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Google Photos review

Google Photos
Our Rating :

Google Photos provides an excellent free service for those who simply want to upload and browse their pics


Uploads: unlimited free (up to 16-megapixel photos and 1080p video) Supported photo formats: jpg, webp, gif, crw, cr2, nef, dng, orf, raf, arw, pef, srw, rw2, bmp, ico, tiff. Supported video formats: mpg, mod, mmv, tod, wmv, asf, avi, divx, mov, m4v, 3gp, 3g2, mp4, m2t, m2ts, mts, mkv


At present Google photos will let you select one or multiple photos and share them to Twitter and Facebook. Cleverly, there’s also an option to create a ‘Shareable link’ which you can then message or email to someone. Clicking the link brings up a web page with all the selected photos, which they can then download or add to their Google Photos library. You can manage your shared links and delete ones you’re done with if desired.

It’s a shame that editing is so basic, with just four sliders to control brightness, colour, saturation and vignette. You can also crop and select from a range of filters. You can improve dull exposures, but without even the most basic spot tools there’s no way of fixing any annoyances that have crept into the frame.

Google Photos editing

There’s only the most basic tools for editing photos

Google Photos also plays with your images in creative ways. It automatically creates collages, panoramas and even ‘stories’ using them. The latter uses date and location data to create a page-by-page slideshow of photos, adding in Google Maps to show your travels. All of these were a bit hit-and-miss on one of our test accounts, failing to find panoramas and eschewing great animation fodder, while it worked well on another account. You can add or remove photos from a story, but only the ones Google decides are from that particular event. You can also disable the feature altogether if you prefer to leave your photos in their original state.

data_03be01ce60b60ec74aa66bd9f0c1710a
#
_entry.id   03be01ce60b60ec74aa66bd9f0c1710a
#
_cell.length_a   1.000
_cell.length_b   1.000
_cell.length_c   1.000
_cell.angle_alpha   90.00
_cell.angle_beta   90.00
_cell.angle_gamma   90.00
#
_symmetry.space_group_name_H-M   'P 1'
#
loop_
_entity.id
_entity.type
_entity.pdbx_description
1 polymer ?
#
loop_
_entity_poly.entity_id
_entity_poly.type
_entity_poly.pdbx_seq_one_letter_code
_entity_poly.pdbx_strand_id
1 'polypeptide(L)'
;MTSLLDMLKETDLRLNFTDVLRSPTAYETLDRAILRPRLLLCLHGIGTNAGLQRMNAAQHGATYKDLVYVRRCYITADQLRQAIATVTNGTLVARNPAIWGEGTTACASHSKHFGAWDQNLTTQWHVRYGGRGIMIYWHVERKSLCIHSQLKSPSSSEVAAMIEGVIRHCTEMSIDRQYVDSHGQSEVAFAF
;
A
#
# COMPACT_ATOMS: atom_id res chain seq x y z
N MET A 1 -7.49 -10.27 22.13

Google Photos stories

The ‘stories’ can look great, but while you can edit the text you can’t change the running order

Conclusion and comparisons

With unlimited uploads, a great mobile app, easy sharing and a powerful search tool, Google Photos is a good thing for many Android users. Casual snappers could also find it useful as somewhere to put their digital photos. However, it’s not so great if you’ve got a big curated collection of photos that you want to upload, or transfer from another service.

It desperately needs some tweaks, including a way to fix bad metadata, some proper editing tools, and manual control over animations or panoramas. We’d expect the service to evolve over time in these respects, but today it’s a sound choice for those who simply want somewhere safe to store their photos. It’s convenient too if you’re already using Google products such as Drive, Android and Chrome. 

There are alternatives of course: Windows Phone users will likely use OneDrive, and iPhone owners have iCloud. Flickr is the other obvious contender, with apps for all operating systems and a practically unlimited 1TB of free storage. However, that free option is supported by adverts and it’s yet another app with another account password, which will put off many who just want something simple.

While Google Photos is in its infancy, its search algorithms alone make it a strong contender. It might not yet something to get excited about, but if your photos are languishing, unseen, unshared and unarchived, then it’s an easy way to turn it all around.

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